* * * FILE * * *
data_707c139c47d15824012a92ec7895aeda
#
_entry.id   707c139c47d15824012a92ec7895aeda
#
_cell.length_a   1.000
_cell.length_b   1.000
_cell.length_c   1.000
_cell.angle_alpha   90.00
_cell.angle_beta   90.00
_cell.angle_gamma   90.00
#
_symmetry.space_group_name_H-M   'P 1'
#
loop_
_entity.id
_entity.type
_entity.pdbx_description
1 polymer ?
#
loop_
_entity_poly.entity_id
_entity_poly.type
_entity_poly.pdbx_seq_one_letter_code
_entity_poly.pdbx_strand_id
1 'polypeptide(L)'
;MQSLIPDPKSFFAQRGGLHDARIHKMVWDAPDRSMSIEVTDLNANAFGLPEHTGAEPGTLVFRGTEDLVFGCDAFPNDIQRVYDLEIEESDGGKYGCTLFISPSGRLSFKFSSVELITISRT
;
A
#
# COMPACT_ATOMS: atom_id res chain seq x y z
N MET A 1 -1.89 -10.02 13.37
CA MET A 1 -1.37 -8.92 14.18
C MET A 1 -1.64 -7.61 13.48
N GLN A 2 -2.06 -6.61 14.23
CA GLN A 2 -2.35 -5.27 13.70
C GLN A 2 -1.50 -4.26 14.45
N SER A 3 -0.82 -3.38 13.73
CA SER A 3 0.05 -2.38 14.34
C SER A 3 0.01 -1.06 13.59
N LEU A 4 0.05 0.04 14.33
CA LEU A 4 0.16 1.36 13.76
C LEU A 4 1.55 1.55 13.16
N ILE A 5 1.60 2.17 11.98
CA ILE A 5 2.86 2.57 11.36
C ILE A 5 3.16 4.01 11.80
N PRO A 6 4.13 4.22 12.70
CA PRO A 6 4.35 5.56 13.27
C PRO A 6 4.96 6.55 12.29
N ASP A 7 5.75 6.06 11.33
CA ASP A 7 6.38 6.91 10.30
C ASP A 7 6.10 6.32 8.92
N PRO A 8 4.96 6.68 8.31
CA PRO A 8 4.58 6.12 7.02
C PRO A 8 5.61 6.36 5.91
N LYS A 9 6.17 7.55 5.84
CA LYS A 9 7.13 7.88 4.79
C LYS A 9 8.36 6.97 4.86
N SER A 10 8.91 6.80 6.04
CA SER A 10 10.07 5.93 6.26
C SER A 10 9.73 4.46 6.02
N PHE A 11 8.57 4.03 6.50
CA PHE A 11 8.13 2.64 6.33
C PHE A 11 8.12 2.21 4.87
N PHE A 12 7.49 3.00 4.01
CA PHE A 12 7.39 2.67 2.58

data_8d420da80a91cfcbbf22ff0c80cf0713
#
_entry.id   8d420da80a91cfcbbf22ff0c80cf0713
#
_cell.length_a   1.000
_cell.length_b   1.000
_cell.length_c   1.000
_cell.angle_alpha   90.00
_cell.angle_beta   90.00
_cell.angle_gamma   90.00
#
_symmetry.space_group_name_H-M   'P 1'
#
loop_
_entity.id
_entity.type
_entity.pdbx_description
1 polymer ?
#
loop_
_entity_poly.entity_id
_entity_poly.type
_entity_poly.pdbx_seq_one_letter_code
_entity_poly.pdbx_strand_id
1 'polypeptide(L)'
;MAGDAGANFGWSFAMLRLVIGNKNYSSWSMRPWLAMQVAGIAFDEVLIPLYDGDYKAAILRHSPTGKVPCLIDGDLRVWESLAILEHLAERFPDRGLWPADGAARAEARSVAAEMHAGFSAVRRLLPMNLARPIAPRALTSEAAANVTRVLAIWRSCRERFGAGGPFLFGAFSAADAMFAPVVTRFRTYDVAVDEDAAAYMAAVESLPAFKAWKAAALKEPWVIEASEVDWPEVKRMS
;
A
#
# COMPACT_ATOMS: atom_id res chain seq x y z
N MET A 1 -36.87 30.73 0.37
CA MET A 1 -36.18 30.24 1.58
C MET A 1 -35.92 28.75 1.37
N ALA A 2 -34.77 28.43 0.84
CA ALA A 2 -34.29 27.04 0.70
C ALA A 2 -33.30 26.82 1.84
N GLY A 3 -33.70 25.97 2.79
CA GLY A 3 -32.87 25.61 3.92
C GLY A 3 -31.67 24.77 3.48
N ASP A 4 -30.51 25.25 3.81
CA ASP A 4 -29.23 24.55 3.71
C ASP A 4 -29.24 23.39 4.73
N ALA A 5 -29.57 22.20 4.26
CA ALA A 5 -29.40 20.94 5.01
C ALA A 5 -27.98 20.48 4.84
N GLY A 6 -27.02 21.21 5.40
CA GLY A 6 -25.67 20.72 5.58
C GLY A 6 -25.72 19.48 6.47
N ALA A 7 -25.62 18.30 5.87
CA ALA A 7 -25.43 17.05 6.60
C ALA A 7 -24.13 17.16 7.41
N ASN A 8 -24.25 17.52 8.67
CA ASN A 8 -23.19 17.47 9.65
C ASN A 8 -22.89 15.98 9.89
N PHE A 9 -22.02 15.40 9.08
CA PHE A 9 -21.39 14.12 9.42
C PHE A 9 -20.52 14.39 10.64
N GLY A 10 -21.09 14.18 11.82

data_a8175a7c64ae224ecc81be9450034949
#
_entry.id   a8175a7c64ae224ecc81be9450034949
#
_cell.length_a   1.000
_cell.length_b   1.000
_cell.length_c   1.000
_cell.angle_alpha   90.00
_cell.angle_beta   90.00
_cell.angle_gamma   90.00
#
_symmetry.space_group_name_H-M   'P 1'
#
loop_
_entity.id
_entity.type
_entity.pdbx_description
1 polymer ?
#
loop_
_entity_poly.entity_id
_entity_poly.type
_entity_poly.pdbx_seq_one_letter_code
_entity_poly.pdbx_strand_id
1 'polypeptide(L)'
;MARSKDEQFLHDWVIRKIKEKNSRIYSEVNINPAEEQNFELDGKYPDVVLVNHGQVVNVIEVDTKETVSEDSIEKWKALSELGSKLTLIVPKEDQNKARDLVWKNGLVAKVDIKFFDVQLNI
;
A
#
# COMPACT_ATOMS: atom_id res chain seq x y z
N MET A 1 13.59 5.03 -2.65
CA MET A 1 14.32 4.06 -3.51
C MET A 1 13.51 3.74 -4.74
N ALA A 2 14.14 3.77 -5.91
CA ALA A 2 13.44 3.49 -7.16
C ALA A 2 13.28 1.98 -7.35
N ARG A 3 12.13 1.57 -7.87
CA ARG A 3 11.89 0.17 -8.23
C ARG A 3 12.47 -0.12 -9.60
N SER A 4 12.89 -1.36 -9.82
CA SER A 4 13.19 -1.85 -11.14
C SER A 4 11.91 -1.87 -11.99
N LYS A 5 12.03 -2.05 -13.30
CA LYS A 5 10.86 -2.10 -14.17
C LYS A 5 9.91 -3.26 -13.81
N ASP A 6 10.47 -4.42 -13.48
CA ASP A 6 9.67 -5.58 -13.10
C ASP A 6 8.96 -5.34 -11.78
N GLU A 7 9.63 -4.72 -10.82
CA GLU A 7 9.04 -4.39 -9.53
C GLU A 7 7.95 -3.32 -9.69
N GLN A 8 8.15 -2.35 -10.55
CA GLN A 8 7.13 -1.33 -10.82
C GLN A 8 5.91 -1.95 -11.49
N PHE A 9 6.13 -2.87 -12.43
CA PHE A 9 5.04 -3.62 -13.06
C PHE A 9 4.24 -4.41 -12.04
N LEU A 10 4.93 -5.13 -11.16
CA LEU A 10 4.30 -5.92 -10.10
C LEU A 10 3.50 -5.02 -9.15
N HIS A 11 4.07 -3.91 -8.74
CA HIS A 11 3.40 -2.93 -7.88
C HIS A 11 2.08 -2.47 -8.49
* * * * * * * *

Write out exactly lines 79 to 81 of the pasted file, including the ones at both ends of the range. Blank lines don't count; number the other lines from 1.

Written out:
loop_
_entity.id
_entity.type